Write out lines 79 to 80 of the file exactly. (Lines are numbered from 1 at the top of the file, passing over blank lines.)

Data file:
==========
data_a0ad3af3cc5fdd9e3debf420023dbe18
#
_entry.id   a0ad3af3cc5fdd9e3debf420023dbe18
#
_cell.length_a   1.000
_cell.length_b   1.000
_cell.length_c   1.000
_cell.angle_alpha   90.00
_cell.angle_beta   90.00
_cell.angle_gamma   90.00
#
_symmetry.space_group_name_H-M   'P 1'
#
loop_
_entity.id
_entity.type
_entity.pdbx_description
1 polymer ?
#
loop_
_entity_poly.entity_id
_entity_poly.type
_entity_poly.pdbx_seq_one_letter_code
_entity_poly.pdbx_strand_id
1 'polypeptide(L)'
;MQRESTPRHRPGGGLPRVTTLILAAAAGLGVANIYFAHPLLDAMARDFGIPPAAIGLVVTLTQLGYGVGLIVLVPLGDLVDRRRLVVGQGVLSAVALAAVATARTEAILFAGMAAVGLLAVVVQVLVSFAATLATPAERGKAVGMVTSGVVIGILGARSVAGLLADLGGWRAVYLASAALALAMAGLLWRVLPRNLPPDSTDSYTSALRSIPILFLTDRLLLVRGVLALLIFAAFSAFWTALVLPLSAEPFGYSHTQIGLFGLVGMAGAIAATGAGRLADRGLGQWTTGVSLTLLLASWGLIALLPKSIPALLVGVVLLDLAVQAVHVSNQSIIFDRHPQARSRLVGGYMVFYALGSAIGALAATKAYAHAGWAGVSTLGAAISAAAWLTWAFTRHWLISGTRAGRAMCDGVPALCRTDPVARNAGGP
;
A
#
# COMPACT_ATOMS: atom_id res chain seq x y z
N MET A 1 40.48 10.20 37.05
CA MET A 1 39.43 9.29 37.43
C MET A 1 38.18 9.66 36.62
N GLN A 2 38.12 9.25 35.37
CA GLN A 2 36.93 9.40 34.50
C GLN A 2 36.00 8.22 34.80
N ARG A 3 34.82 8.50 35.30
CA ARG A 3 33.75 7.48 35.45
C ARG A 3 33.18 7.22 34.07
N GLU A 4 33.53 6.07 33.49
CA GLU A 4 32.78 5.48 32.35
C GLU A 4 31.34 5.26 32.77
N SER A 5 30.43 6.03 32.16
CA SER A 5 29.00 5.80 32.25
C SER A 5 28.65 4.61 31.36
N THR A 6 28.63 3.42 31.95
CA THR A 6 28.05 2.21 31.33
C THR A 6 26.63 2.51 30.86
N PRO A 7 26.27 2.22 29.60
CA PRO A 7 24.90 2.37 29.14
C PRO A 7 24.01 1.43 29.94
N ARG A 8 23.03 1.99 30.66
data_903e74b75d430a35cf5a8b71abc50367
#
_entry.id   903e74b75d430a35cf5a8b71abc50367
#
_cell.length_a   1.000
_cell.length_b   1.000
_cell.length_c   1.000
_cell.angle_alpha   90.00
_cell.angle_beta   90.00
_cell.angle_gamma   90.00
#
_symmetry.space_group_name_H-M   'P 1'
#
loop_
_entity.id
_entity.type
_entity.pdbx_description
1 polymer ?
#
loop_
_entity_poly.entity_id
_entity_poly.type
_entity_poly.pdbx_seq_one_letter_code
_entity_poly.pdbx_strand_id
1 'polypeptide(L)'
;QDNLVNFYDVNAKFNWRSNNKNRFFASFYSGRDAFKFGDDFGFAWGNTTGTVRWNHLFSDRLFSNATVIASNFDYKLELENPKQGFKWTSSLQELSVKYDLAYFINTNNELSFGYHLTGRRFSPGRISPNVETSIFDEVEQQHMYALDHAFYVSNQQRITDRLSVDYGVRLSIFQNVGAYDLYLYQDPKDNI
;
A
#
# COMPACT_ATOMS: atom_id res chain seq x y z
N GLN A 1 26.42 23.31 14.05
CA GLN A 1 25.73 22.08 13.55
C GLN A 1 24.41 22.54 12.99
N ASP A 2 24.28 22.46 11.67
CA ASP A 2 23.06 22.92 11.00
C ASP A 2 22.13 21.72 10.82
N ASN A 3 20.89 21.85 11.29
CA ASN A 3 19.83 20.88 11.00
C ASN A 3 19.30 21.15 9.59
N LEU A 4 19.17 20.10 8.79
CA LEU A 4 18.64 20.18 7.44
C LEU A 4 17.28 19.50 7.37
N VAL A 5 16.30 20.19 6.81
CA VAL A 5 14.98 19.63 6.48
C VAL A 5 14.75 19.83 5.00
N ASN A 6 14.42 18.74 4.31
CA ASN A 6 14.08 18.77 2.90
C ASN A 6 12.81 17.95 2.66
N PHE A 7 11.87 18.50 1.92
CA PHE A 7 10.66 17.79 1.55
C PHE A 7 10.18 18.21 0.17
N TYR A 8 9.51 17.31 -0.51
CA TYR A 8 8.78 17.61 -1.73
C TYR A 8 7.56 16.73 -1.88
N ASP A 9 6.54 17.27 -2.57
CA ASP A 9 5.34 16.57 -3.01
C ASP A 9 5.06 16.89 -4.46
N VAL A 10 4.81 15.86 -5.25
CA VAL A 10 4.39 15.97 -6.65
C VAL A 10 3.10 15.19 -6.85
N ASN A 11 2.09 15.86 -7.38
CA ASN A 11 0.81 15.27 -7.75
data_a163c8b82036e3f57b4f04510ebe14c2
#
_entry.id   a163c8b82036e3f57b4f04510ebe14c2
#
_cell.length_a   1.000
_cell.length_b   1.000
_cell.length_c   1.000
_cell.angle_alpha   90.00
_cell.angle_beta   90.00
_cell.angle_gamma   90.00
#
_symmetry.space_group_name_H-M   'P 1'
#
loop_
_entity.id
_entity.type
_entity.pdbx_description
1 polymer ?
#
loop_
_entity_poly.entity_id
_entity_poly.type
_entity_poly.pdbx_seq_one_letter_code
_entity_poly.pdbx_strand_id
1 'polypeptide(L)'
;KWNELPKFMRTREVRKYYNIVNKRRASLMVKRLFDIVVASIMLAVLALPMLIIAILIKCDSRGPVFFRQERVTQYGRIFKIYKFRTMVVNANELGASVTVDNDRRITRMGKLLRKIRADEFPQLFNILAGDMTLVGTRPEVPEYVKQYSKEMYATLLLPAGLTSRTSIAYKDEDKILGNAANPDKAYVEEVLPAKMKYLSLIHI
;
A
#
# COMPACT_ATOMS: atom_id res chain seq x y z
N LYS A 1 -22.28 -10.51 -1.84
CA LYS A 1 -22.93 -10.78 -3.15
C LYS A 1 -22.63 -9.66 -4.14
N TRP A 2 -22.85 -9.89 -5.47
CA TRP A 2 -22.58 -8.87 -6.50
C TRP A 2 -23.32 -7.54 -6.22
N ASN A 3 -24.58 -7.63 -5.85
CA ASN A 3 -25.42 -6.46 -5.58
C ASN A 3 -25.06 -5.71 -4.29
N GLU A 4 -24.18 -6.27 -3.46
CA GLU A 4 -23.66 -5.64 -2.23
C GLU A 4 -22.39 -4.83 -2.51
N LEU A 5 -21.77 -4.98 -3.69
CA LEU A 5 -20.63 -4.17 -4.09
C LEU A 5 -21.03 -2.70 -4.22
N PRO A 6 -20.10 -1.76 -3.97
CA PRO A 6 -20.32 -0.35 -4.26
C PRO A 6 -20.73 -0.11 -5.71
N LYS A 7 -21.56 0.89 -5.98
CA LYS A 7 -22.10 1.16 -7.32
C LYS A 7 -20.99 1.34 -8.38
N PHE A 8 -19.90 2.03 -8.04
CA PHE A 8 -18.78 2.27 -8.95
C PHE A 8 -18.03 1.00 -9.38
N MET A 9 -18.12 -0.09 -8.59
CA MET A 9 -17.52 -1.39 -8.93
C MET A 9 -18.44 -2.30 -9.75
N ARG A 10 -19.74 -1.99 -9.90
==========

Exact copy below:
;
A